Children in foster care in five states are taking psychotropic drugs at a rate "two to over four times higher" than non-foster children in Medicaid according toobtained by CBS News.
Data in the new report from the Government Accountability Office (GAO) shows that in the five states examined, 609 foster children and over 1,100 non-foster children were taking five or more psychotropic drugs at one time, a "high-risk practice" that lacks sufficient scientific data, according to experts consulted for the study. The report also found that over 20,000 foster and non-foster children were taking dosages that "exceeded the maximum standards published in medical literature."Read a draft of the GAO report
Psychotropic drugs are used to treat mental disorders in adults and in some cases are approved for use in children. Data from five states: Oregon, Florida, Massachusetts, Michigan and Texas was included in the report.
"The GAO report will hopefully spur states to strengthen their oversight and control over the effective management of psychotropic medications prescribed to youth in foster care," said Dr. Mark Olfson, Professor of Clinical Psychiatry at Columbia University who authored the key 2009 study on foster children and anti-psychotic use, "For foster children with psychiatric disorders, careful medication management strategies are central to improving quality of care," he said.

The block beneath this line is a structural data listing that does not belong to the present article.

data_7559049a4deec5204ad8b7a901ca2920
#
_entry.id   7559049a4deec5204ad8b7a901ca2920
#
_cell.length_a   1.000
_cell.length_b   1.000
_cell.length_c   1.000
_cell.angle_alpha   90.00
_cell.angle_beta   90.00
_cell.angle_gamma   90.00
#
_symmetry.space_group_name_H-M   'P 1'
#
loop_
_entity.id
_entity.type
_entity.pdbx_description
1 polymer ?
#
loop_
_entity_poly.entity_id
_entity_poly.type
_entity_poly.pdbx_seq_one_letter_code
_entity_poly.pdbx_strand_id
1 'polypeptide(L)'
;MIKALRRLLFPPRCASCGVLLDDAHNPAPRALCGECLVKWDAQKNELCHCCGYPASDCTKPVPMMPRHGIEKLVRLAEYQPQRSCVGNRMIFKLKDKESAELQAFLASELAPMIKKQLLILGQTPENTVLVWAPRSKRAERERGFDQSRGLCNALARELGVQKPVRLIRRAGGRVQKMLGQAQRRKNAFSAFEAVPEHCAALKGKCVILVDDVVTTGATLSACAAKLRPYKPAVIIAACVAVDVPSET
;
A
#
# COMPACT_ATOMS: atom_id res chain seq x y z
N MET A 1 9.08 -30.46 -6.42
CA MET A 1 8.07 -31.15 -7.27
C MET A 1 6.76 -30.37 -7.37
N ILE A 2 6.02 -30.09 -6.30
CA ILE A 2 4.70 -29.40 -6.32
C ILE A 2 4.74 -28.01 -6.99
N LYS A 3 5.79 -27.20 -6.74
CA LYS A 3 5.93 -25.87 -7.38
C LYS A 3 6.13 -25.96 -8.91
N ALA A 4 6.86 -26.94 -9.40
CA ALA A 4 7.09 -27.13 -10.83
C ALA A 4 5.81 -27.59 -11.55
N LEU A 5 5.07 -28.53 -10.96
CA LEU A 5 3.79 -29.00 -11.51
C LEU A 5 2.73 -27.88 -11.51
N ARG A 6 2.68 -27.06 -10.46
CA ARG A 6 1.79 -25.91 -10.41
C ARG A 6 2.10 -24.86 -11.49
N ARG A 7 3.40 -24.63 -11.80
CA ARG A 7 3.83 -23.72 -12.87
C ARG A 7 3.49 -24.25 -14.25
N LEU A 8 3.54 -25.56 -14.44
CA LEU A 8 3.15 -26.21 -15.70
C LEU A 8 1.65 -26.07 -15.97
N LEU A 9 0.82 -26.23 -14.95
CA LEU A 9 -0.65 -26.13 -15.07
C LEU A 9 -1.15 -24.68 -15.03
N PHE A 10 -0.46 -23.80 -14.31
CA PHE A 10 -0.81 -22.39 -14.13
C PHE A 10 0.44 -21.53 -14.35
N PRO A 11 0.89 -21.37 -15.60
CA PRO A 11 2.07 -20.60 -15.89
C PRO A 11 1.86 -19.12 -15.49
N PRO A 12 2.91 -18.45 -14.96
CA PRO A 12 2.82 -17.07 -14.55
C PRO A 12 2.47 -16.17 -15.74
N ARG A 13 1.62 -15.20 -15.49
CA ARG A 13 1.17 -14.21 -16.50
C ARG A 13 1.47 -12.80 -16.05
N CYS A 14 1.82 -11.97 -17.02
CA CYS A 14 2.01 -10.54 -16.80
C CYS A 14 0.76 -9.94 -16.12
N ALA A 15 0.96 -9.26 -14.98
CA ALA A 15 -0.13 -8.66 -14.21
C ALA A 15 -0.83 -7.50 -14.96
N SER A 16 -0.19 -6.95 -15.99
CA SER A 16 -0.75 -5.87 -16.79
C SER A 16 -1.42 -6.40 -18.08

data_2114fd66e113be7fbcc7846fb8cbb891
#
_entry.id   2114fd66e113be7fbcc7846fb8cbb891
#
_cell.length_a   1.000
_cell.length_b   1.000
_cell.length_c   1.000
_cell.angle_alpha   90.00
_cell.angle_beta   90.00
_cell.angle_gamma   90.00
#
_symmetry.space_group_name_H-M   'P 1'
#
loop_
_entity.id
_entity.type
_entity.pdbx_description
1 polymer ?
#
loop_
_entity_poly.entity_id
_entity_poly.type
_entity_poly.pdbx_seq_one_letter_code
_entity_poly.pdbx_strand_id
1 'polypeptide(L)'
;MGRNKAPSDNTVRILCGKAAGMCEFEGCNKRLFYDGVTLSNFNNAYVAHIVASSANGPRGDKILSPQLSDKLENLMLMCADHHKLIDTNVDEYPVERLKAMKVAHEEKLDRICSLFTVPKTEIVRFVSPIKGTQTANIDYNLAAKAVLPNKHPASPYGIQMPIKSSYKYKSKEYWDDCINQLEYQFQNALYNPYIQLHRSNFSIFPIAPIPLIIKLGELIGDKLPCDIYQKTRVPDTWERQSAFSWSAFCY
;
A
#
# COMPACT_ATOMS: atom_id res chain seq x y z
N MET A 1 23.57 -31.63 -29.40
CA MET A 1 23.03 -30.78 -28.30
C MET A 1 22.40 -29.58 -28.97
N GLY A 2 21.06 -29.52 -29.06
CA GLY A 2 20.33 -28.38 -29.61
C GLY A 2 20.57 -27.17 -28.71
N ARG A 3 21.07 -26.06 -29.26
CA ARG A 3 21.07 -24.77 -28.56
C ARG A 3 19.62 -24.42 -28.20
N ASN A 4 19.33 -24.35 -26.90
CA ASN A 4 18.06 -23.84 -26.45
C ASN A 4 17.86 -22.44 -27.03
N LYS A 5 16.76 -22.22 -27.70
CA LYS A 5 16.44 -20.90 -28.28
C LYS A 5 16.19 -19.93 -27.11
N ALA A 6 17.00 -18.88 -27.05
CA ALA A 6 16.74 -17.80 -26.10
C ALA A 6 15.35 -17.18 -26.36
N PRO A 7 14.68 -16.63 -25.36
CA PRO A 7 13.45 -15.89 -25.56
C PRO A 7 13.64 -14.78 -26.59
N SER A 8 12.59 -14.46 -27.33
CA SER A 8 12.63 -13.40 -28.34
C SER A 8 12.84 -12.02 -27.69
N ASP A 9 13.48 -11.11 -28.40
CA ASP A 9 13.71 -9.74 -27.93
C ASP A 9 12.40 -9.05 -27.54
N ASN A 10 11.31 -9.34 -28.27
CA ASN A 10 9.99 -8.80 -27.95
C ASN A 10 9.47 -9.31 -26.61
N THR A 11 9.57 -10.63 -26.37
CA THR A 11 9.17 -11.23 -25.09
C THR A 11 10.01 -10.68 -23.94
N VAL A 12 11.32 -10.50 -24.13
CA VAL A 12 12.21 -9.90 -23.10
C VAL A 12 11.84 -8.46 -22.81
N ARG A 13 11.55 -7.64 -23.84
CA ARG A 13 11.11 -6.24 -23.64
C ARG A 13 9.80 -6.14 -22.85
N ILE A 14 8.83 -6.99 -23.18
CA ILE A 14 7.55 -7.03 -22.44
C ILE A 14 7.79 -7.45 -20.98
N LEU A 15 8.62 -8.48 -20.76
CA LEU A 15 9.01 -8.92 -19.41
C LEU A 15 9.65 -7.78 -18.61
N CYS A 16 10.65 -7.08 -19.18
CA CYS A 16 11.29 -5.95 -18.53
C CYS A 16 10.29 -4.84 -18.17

Almost 40 percent of children in the Massachusetts foster care system are taking at least one psychotropic drug according to the report that is raising concerns among officials at the U.S. Department of Health and Human Services.
In a recent letter to state Medicaid directors obtained by CBS News, the head of the U.S. Administration for Children and Families said the agency has become "increasingly concerned about the safe, appropriate and effective use of psychotropic medications among children in foster care."
The report also found almost 4,000 foster and non-foster care infants - under a year old - on Medicaid in five states were taking psychotropic drugs. Researchers said the risks these drugs pose to children are "not well understood".
The five states in the report spent $375 million for psychotropic prescriptions for children covered by Medicaid including $59 million for children in foster care.
The GAO report will be the subject of a Senate hearing Thursday on Capitol Hill.